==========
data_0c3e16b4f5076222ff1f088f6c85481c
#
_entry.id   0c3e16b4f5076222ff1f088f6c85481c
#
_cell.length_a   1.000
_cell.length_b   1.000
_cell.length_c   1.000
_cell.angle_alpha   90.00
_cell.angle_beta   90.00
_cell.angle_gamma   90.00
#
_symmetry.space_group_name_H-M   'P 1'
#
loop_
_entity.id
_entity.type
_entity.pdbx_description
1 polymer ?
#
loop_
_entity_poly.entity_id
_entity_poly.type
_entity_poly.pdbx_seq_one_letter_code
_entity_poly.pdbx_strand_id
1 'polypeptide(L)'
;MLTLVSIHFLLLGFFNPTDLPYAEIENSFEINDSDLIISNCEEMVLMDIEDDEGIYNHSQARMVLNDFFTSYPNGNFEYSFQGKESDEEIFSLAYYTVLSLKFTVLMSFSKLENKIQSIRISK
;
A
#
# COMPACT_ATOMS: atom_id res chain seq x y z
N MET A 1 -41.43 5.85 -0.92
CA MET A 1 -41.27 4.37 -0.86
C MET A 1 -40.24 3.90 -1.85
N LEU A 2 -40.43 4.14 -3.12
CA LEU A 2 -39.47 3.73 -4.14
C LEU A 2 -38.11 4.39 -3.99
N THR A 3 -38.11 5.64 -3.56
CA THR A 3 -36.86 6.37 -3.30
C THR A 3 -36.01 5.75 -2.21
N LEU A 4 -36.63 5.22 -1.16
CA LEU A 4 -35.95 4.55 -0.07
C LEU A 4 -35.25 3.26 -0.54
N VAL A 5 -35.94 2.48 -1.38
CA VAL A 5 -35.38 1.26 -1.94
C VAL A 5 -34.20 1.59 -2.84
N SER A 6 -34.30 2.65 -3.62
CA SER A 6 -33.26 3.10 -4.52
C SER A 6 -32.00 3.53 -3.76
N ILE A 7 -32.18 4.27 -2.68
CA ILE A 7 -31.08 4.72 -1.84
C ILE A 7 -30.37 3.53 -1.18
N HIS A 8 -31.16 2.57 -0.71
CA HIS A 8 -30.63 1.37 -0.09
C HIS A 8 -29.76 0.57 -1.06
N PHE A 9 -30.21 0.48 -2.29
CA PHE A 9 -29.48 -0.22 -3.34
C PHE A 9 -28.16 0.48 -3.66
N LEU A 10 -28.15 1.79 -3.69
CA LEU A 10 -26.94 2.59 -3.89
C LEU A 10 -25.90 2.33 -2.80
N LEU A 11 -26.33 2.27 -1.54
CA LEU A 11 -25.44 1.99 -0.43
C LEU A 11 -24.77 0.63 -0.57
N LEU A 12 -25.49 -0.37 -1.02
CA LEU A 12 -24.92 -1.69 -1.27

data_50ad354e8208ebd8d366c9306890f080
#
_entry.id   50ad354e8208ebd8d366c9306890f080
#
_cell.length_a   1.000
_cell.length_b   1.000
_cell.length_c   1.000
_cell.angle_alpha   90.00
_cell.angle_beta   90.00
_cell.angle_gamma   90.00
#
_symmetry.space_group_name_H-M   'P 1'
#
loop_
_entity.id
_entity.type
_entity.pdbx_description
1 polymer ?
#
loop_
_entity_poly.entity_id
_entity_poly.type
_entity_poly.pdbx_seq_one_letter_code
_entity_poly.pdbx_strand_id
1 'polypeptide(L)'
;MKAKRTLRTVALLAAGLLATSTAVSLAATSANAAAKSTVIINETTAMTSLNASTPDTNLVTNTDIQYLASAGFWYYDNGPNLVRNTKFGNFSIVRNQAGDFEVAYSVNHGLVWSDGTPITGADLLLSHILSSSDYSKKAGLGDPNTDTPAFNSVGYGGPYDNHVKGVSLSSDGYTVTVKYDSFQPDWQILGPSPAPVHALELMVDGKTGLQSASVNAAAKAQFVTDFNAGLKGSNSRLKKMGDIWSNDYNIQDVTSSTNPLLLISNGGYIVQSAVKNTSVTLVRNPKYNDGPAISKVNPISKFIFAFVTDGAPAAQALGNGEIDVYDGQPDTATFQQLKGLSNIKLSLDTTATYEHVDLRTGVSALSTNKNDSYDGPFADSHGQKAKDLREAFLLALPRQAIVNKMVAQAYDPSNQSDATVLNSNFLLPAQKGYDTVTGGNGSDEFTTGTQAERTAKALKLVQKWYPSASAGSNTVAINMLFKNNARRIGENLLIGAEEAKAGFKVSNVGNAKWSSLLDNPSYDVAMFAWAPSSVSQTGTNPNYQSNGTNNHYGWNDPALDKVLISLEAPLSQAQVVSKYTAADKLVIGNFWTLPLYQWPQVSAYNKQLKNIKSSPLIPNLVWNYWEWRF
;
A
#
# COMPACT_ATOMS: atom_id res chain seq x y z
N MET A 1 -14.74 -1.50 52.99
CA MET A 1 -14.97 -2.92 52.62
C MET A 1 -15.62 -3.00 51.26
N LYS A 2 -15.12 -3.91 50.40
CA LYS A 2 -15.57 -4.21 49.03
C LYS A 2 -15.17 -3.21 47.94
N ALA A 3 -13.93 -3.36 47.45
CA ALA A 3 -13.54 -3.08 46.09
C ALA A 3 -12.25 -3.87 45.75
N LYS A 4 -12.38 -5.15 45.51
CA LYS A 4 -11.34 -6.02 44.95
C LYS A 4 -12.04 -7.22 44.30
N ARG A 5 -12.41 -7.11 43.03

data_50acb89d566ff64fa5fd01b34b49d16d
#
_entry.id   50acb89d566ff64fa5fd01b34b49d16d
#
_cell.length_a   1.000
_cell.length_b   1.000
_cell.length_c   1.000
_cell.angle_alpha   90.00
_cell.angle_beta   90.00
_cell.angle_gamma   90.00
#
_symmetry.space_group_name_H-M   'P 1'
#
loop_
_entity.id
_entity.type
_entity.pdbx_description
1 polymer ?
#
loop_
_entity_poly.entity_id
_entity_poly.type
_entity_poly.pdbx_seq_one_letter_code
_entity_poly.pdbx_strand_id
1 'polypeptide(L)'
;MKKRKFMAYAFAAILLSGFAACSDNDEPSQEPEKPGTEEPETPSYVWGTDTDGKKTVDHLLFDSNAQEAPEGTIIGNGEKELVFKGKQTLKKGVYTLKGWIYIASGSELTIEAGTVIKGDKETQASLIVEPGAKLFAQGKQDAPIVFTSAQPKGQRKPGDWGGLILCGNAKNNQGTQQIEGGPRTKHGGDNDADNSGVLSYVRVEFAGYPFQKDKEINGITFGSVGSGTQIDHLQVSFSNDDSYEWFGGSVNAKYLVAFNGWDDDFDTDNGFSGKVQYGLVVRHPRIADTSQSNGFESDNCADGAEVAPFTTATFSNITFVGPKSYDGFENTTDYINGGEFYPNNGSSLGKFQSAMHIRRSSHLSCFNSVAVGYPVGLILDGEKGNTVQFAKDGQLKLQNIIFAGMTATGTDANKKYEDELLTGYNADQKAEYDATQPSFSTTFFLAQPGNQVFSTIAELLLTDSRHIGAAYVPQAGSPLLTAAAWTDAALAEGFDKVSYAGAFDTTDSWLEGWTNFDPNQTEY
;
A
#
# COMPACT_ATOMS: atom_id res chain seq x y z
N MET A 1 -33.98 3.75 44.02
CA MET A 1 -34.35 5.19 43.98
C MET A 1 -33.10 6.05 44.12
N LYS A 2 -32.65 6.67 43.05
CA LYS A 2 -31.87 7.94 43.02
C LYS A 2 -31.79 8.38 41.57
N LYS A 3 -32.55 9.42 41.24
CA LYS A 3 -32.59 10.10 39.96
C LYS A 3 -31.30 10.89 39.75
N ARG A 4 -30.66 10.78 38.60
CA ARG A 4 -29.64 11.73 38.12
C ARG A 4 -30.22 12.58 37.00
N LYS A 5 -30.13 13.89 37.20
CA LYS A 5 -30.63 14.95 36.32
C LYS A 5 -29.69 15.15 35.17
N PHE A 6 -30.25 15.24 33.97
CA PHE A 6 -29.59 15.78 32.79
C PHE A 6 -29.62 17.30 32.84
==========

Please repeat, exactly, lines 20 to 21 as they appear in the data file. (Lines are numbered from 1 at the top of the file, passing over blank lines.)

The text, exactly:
loop_
_entity_poly.entity_id